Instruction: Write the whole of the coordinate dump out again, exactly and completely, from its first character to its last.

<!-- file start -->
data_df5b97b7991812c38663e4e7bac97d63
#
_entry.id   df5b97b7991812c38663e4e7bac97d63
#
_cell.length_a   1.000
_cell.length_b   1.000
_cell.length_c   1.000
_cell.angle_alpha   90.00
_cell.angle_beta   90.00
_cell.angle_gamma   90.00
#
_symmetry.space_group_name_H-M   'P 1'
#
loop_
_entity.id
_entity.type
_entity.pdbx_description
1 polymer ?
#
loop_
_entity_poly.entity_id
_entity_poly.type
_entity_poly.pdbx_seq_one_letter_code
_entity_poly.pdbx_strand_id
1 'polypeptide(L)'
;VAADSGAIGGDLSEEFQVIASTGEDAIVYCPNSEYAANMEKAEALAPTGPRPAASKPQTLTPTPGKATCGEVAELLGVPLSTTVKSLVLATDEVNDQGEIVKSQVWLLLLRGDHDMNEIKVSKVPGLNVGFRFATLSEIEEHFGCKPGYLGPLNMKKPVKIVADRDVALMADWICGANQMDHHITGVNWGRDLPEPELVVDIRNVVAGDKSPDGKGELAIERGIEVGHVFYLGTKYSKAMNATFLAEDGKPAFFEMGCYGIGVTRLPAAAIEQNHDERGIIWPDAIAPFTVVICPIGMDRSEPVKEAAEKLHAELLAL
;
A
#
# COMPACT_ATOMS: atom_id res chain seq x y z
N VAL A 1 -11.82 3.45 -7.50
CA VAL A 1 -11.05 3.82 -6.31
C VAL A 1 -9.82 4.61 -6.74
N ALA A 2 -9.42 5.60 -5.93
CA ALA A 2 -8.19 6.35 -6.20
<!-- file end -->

data_df5b97b7991812c38663e4e7bac97d63
#
_entry.id   df5b97b7991812c38663e4e7bac97d63
#
_cell.length_a   1.000
_cell.length_b   1.000
_cell.length_c   1.000
_cell.angle_alpha   90.00
_cell.angle_beta   90.00
_cell.angle_gamma   90.00
#
_symmetry.space_group_name_H-M   'P 1'
#
loop_
_entity.id
_entity.type
_entity.pdbx_description
1 polymer ?
#
loop_
_entity_poly.entity_id
_entity_poly.type
_entity_poly.pdbx_seq_one_letter_code
_entity_poly.pdbx_strand_id
1 'polypeptide(L)'
;VAADSGAIGGDLSEEFQVIASTGEDAIVYCPNSEYAANMEKAEALAPTGPRPAASKPQTLTPTPGKATCGEVAELLGVPLSTTVKSLVLATDEVNDQGEIVKSQVWLLLLRGDHDMNEIKVSKVPGLNVGFRFATLSEIEEHFGCKPGYLGPLNMKKPVKIVADRDVALMADWICGANQMDHHITGVNWGRDLPEPELVVDIRNVVAGDKSPDGKGELAIERGIEVGHVFYLGTKYSKAMNATFLAEDGKPAFFEMGCYGIGVTRLPAAAIEQNHDERGIIWPDAIAPFTVVICPIGMDRSEPVKEAAEKLHAELLAL
;
A
#
# COMPACT_ATOMS: atom_id res chain seq x y z
N VAL A 1 -11.82 3.45 -7.50
CA VAL A 1 -11.05 3.82 -6.31
C VAL A 1 -9.82 4.61 -6.74
N ALA A 2 -9.42 5.60 -5.93
CA ALA A 2 -8.19 6.35 -6.20